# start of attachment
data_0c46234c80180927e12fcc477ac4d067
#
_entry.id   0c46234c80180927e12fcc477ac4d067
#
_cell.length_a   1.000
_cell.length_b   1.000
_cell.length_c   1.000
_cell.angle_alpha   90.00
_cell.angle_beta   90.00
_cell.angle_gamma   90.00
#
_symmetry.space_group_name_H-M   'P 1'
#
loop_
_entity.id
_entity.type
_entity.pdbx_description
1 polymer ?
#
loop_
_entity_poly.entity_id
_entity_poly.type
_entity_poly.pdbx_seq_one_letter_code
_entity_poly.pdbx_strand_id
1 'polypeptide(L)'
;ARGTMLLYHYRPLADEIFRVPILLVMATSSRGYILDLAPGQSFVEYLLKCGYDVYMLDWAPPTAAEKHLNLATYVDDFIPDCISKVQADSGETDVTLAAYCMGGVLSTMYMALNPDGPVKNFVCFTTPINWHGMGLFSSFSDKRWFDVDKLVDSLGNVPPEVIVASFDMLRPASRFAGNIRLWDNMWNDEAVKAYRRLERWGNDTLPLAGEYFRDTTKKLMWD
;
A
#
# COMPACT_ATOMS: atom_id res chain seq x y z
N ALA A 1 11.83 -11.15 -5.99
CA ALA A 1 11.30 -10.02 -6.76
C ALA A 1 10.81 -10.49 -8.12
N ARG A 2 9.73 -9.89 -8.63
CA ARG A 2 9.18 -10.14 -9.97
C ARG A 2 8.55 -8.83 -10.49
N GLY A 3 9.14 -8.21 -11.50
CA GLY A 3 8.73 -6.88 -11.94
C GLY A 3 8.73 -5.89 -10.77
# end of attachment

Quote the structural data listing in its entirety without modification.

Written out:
data_0c46234c80180927e12fcc477ac4d067
#
_entry.id   0c46234c80180927e12fcc477ac4d067
#
_cell.length_a   1.000
_cell.length_b   1.000
_cell.length_c   1.000
_cell.angle_alpha   90.00
_cell.angle_beta   90.00
_cell.angle_gamma   90.00
#
_symmetry.space_group_name_H-M   'P 1'
#
loop_
_entity.id
_entity.type
_entity.pdbx_description
1 polymer ?
#
loop_
_entity_poly.entity_id
_entity_poly.type
_entity_poly.pdbx_seq_one_letter_code
_entity_poly.pdbx_strand_id
1 'polypeptide(L)'
;ARGTMLLYHYRPLADEIFRVPILLVMATSSRGYILDLAPGQSFVEYLLKCGYDVYMLDWAPPTAAEKHLNLATYVDDFIPDCISKVQADSGETDVTLAAYCMGGVLSTMYMALNPDGPVKNFVCFTTPINWHGMGLFSSFSDKRWFDVDKLVDSLGNVPPEVIVASFDMLRPASRFAGNIRLWDNMWNDEAVKAYRRLERWGNDTLPLAGEYFRDTTKKLMWD
;
A
#
# COMPACT_ATOMS: atom_id res chain seq x y z
N ALA A 1 11.83 -11.15 -5.99
CA ALA A 1 11.30 -10.02 -6.76
C ALA A 1 10.81 -10.49 -8.12
N ARG A 2 9.73 -9.89 -8.63
CA ARG A 2 9.18 -10.14 -9.97
C ARG A 2 8.55 -8.83 -10.49
N GLY A 3 9.14 -8.21 -11.50
CA GLY A 3 8.73 -6.88 -11.94
C GLY A 3 8.73 -5.89 -10.77